Why the National Park Service Is Right: Part 2

“Petersburg National Battlefield is an excellent site to illustrate the contributions of black personnel during the Civil War. Since blacks were utilized by federal and southern military officers, park officials can include data in each phase of the exhibits to explain the various occupations in which slaves and freedmen were employed.”

These are the opening sentences of a report (Afro-American History Interpretation at Selected National Parks) that was written in 1978 by a research team out of Howard University. The team was led by History Professor Joseph E. Harris and its goal was to analyze how well the National Park Service had integrated black history into their interpretations. Section 137 of the report focused on the Petersburg National Battlefield. The report clearly reflects the damage done as a result of the sanitization of the Civil War over the course of the twentieth -century. The tone of the report shifts back and forth between the frustrations with how little had been done even as late as 1978 on the one hand and with a specific set of recommendations that are based on careful observations. I present this in the context of the National Park Service’s recent decision to reevaluate their battlefield interpretations in a way that acknowledges the importance of slavery as a cause of the war and the role of emancipation and the recruitment of black soldiers during the war.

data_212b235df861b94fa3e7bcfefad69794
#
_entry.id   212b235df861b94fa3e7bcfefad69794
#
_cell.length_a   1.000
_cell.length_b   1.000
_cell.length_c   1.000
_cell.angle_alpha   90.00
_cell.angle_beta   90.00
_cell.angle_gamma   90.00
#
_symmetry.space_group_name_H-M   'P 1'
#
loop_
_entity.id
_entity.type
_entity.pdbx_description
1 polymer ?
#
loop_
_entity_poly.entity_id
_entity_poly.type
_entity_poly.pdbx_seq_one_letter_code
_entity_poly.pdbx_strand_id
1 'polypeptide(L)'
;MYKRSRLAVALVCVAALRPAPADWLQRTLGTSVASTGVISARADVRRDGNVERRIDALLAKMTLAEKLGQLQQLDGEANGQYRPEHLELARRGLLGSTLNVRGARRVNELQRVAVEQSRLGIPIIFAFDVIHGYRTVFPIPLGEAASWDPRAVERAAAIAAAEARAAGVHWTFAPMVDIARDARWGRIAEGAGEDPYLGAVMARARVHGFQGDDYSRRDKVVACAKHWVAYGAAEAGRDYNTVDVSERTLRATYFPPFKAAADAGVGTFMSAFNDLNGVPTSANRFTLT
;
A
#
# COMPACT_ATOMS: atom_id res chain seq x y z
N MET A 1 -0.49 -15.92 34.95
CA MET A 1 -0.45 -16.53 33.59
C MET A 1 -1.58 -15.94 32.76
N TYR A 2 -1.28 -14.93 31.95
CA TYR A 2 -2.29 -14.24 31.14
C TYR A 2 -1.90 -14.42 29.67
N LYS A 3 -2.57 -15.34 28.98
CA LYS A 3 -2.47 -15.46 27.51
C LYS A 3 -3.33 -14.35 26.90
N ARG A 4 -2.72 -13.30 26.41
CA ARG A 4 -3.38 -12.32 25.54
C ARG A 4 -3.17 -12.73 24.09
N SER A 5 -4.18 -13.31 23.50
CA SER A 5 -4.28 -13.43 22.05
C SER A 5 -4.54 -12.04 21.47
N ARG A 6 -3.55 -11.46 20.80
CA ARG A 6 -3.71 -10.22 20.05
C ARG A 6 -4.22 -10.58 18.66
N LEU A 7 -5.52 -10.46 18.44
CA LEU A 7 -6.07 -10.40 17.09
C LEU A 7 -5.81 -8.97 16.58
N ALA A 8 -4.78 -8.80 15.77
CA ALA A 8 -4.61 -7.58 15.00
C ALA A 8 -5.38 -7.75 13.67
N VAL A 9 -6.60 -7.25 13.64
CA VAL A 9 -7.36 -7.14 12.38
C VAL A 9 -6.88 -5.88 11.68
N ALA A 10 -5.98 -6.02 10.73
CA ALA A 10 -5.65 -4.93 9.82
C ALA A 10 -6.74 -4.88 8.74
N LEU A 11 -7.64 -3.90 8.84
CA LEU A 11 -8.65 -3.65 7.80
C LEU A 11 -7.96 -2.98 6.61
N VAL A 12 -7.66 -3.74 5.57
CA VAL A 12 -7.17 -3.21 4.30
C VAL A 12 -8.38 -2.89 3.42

1. Interviews with employees revealed how little information about the black experience during the Petersburg campaign was shared with visitors: “Ranger ______, a historian . . . showed interest and was knowledgeable that black soldiers fought at the beginning of the campaign and at the Crater. She also stated that little information was presented concerning black personnel since few visitors are aware of their services during the battles. She stated that if questions were asked about black soldiers, more information was presented. However, Ranger _____ never stated what information was given to the visitors.”

2. The lack of black personnel was also a concern of the research team as the PNB “has never had more than a few black employees.” The majority of black employees were hired for positions other than guides and interpreters. “Therefore, there is a definite need to obtain black personnel on a permanent (three year cycle) basis with interest in interpreting the services of black personnel in the vicinity of Petersburg during the Civil War. Research information can be incorporated into living history projects to negate the voids that exist from 1864 to the end of the Petersburg siege. More significantly, these projects should portray the events from the black perspective. Black views concerning the war, slavery and emancipation can be obtained from slave narratives and the materials located in the records of the Freedmen’s Bureau.”